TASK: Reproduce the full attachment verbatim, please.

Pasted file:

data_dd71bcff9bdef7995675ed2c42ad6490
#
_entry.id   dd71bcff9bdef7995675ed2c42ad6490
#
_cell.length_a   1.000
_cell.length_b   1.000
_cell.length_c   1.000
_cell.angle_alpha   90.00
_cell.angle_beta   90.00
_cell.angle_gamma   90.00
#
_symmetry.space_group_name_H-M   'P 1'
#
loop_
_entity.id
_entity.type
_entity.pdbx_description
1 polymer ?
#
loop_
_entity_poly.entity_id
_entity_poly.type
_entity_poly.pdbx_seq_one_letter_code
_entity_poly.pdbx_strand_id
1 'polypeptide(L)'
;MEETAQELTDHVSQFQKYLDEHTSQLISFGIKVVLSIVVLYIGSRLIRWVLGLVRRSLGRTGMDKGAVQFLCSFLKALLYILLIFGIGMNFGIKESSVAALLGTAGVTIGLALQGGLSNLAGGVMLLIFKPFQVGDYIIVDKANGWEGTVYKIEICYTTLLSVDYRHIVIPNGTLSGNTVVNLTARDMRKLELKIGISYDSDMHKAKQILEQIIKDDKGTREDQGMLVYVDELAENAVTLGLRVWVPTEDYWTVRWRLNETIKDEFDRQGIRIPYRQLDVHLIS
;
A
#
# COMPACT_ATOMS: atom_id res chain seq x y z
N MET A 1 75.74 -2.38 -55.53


data_dd71bcff9bdef7995675ed2c42ad6490
#
_entry.id   dd71bcff9bdef7995675ed2c42ad6490
#
_cell.length_a   1.000
_cell.length_b   1.000
_cell.length_c   1.000
_cell.angle_alpha   90.00
_cell.angle_beta   90.00
_cell.angle_gamma   90.00
#
_symmetry.space_group_name_H-M   'P 1'
#
loop_
_entity.id
_entity.type
_entity.pdbx_description
1 polymer ?
#
loop_
_entity_poly.entity_id
_entity_poly.type
_entity_poly.pdbx_seq_one_letter_code
_entity_poly.pdbx_strand_id
1 'polypeptide(L)'
;MEETAQELTDHVSQFQKYLDEHTSQLISFGIKVVLSIVVLYIGSRLIRWVLGLVRRSLGRTGMDKGAVQFLCSFLKALLYILLIFGIGMNFGIKESSVAALLGTAGVTIGLALQGGLSNLAGGVMLLIFKPFQVGDYIIVDKANGWEGTVYKIEICYTTLLSVDYRHIVIPNGTLSGNTVVNLTARDMRKLELKIGISYDSDMHKAKQILEQIIKDDKGTREDQGMLVYVDELAENAVTLGLRVWVPTEDYWTVRWRLNETIKDEFDRQGIRIPYRQLDVHLIS
;
A
#
# COMPACT_ATOMS: atom_id res chain seq x y z
N MET A 1 75.74 -2.38 -55.53